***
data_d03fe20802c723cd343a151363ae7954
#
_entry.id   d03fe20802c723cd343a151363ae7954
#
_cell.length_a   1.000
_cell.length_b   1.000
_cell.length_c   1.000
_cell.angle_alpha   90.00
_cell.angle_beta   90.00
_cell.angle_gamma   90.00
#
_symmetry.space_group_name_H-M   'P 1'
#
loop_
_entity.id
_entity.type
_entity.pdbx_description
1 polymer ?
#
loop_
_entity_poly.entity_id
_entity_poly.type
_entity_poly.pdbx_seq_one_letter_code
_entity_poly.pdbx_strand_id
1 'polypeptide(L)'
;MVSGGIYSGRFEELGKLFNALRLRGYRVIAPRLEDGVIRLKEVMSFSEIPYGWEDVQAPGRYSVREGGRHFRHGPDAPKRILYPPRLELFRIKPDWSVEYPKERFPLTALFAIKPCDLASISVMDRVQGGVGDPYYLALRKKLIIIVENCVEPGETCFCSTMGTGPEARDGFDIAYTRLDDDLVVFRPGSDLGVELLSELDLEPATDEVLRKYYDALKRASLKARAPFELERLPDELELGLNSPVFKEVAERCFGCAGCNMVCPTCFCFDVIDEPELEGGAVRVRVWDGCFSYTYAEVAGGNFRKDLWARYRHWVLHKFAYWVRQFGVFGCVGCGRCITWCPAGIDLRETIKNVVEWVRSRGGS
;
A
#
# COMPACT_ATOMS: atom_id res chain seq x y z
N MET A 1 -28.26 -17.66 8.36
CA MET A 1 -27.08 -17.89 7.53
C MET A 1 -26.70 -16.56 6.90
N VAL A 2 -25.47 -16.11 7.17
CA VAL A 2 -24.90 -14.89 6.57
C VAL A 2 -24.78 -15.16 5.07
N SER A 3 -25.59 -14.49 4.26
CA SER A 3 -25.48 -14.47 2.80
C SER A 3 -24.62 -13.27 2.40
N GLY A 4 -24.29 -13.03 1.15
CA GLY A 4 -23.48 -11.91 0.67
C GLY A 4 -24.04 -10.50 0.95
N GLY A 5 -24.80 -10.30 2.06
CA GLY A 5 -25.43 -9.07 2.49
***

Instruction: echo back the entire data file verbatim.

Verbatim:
data_d03fe20802c723cd343a151363ae7954
#
_entry.id   d03fe20802c723cd343a151363ae7954
#
_cell.length_a   1.000
_cell.length_b   1.000
_cell.length_c   1.000
_cell.angle_alpha   90.00
_cell.angle_beta   90.00
_cell.angle_gamma   90.00
#
_symmetry.space_group_name_H-M   'P 1'
#
loop_
_entity.id
_entity.type
_entity.pdbx_description
1 polymer ?
#
loop_
_entity_poly.entity_id
_entity_poly.type
_entity_poly.pdbx_seq_one_letter_code
_entity_poly.pdbx_strand_id
1 'polypeptide(L)'
;MVSGGIYSGRFEELGKLFNALRLRGYRVIAPRLEDGVIRLKEVMSFSEIPYGWEDVQAPGRYSVREGGRHFRHGPDAPKRILYPPRLELFRIKPDWSVEYPKERFPLTALFAIKPCDLASISVMDRVQGGVGDPYYLALRKKLIIIVENCVEPGETCFCSTMGTGPEARDGFDIAYTRLDDDLVVFRPGSDLGVELLSELDLEPATDEVLRKYYDALKRASLKARAPFELERLPDELELGLNSPVFKEVAERCFGCAGCNMVCPTCFCFDVIDEPELEGGAVRVRVWDGCFSYTYAEVAGGNFRKDLWARYRHWVLHKFAYWVRQFGVFGCVGCGRCITWCPAGIDLRETIKNVVEWVRSRGGS
;
A
#
# COMPACT_ATOMS: atom_id res chain seq x y z
N MET A 1 -28.26 -17.66 8.36
CA MET A 1 -27.08 -17.89 7.53
C MET A 1 -26.70 -16.56 6.90
N VAL A 2 -25.47 -16.11 7.17
CA VAL A 2 -24.90 -14.89 6.57
C VAL A 2 -24.78 -15.16 5.07
N SER A 3 -25.59 -14.49 4.26
CA SER A 3 -25.48 -14.47 2.80
C SER A 3 -24.62 -13.27 2.40
N GLY A 4 -24.29 -13.03 1.15
CA GLY A 4 -23.48 -11.91 0.67
C GLY A 4 -24.04 -10.50 0.95
N GLY A 5 -24.80 -10.30 2.06
CA GLY A 5 -25.43 -9.07 2.49